Argumentative Essay On Rice

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Rishav Guha The Golden Grain The World Health Organization states that an estimated 250 million children are Vitamin – A deficient ("WHO"). Every year 250,000 to 500,000 of these children go blind, half of them dying within 12 months. Vitamin A deficiency is the leading cause of preventable childhood blindness and is one of the most prominent causes of death in children. Golden Rice is a genetically engineered product designed to combat this widespread deficiency in areas where they 're most prominent, in an affordable manner. Golden Rice has faced immense controversy and opposition, and although that is important in any endeavor that deals with human health, the issue needs to be made more aware, because it maybe an inexpensive solution to…show more content…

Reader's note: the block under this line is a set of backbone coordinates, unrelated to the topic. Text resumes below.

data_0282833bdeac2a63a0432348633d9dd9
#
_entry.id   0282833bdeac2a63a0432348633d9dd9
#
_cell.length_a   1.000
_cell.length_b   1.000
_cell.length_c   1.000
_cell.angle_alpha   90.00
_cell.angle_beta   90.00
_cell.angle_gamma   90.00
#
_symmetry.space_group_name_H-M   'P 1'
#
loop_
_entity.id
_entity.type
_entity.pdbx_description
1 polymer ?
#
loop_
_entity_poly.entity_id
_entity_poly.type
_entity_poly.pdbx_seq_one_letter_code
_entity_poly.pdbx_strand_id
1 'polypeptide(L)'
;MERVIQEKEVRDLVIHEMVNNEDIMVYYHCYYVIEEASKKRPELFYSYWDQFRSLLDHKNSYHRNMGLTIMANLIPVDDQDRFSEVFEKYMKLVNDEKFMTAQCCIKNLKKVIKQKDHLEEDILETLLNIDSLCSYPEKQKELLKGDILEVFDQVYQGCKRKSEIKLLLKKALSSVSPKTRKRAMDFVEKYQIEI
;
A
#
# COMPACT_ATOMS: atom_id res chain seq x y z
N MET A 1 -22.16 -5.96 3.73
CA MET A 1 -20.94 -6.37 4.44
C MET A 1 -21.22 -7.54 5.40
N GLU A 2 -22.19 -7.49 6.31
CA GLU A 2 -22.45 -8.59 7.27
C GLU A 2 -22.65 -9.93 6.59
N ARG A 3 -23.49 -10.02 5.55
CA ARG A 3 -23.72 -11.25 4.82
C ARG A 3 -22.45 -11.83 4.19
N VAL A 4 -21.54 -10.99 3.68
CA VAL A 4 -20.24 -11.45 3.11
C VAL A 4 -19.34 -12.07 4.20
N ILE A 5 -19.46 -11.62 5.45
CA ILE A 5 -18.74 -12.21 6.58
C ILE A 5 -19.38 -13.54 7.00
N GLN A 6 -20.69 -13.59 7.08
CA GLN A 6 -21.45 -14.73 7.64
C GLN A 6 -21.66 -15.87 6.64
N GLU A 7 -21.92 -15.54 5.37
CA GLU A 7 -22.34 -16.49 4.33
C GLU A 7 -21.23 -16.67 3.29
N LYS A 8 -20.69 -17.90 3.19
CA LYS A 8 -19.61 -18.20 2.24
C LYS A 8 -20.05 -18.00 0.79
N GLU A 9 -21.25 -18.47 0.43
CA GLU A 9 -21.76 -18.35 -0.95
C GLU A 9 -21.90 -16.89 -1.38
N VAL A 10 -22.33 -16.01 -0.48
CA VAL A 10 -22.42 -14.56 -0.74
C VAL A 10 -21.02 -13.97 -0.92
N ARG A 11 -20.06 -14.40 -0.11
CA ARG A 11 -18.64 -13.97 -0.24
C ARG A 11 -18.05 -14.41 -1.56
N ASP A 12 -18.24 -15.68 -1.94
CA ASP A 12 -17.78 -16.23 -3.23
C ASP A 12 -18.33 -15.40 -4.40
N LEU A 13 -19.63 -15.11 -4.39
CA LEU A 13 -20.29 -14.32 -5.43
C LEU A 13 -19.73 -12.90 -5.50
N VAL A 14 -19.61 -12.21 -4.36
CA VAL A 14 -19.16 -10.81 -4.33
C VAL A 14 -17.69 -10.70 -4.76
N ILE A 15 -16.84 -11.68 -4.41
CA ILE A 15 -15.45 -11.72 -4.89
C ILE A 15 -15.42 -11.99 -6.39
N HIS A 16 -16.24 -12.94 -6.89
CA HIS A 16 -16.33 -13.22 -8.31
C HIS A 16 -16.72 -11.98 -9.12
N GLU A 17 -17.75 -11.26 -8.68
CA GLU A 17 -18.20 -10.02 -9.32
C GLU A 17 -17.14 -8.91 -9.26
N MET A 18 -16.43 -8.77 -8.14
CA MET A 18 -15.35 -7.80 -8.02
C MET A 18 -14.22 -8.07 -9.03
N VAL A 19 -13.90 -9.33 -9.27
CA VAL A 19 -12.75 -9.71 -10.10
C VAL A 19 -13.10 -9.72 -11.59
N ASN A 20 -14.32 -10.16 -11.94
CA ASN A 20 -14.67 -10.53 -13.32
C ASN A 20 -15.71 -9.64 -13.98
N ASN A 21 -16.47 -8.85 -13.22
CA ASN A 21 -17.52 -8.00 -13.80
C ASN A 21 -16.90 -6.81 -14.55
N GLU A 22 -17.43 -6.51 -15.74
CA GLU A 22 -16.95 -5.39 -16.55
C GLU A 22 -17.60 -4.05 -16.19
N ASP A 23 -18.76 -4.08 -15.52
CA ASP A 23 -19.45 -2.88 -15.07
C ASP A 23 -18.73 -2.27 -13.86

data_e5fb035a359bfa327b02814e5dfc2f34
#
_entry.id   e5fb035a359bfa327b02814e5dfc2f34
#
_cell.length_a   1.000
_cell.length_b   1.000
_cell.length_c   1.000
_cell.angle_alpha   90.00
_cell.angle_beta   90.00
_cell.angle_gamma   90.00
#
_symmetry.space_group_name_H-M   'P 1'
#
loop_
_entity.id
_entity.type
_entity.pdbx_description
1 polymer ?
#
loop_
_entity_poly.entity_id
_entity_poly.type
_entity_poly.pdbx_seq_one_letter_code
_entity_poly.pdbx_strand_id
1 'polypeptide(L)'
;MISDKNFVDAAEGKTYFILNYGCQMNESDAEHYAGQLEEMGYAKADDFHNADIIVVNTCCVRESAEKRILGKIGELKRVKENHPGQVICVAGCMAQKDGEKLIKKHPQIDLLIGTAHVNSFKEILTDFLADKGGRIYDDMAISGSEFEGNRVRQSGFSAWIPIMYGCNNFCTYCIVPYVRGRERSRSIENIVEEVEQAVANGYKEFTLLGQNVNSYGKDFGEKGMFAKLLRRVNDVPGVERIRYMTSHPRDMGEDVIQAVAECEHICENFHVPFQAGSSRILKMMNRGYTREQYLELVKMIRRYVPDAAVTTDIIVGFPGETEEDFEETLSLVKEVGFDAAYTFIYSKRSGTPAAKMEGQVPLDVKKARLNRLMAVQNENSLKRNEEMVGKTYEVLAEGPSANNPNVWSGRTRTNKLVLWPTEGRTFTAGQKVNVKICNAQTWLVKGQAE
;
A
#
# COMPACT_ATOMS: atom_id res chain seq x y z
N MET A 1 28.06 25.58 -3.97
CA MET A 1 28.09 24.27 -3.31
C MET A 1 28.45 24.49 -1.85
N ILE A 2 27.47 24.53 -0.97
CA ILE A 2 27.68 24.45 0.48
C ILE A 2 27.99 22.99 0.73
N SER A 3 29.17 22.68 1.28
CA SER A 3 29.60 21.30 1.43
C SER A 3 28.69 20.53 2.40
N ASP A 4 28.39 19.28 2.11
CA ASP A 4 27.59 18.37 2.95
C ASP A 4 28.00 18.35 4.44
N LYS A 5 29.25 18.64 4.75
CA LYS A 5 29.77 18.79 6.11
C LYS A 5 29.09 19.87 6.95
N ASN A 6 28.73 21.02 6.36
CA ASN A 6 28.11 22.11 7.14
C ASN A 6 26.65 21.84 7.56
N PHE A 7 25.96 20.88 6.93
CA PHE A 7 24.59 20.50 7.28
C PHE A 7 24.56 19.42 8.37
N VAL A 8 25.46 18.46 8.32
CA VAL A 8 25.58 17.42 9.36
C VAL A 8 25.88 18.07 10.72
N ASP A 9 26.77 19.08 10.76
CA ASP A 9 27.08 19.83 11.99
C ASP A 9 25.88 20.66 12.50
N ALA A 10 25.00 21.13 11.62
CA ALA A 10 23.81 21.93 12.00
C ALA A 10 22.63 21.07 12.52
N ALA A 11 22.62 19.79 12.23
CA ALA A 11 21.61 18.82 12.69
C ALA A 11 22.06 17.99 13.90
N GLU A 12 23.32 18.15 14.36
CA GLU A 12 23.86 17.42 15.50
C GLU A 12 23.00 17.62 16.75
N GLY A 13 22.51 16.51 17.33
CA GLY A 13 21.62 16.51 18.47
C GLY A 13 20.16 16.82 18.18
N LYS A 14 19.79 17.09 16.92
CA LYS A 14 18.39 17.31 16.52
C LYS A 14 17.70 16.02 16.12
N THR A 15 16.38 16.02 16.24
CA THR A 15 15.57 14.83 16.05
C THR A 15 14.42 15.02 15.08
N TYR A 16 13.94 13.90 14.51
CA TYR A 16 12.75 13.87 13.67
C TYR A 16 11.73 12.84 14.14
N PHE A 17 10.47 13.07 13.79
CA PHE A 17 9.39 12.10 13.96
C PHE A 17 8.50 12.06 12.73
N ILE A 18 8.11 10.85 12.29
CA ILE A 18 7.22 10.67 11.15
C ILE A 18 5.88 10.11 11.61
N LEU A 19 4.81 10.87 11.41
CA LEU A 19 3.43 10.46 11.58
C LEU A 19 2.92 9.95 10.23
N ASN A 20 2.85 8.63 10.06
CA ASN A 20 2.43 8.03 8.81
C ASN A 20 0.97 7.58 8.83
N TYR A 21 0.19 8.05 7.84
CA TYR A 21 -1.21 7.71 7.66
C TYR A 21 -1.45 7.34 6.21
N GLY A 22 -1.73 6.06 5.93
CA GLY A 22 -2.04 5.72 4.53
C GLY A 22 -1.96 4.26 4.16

In rice-based societies, the absence of β-carotene in rice grains manifests itself in a marked incidence of blindness and susceptibility to disease, leading to an increased incidence of premature death of small children, the weakest link in the chain.” ("The Golden Rice Project"). Surprisingly, rice plants do produce provitamin A, but only in the non-edible part of the grain. Golden Rice overcomes this problem by genetically modifying the grain, thus enabling the actual edible grain to accumulate provitamin A ("The Golden Rice Project"). Genetically modifying organisms is far from a recent undertaking. Guiding and reshaping animals and plants to make them more desirable, has been a facet of humanity for more than 14,000 years (Kingsbury). The very act that changed human race forever, our transition from hunter-gatherers to farmers and herders, was a form of gene manipulation. Domestication of plants and animals is the simplest form of controlled reshaping of an organism’s genes, through artificial selection. That means that individuals that had similar traits were bred together to propagate and emphasize desired characteristics. However, genetic engineering as in the direct manipulation of an organism using biotechnology, was first attained by Herbert Boyer and Stanley Cohen in 1973 (Arnold). All they did was insert a gene into a bacterium, to make it resistant to a particular antibiotic. Little did they know that their microscopic act would instigate the whole controversy-engulfed issue of GMOs or genetically modified organisms (Genome News
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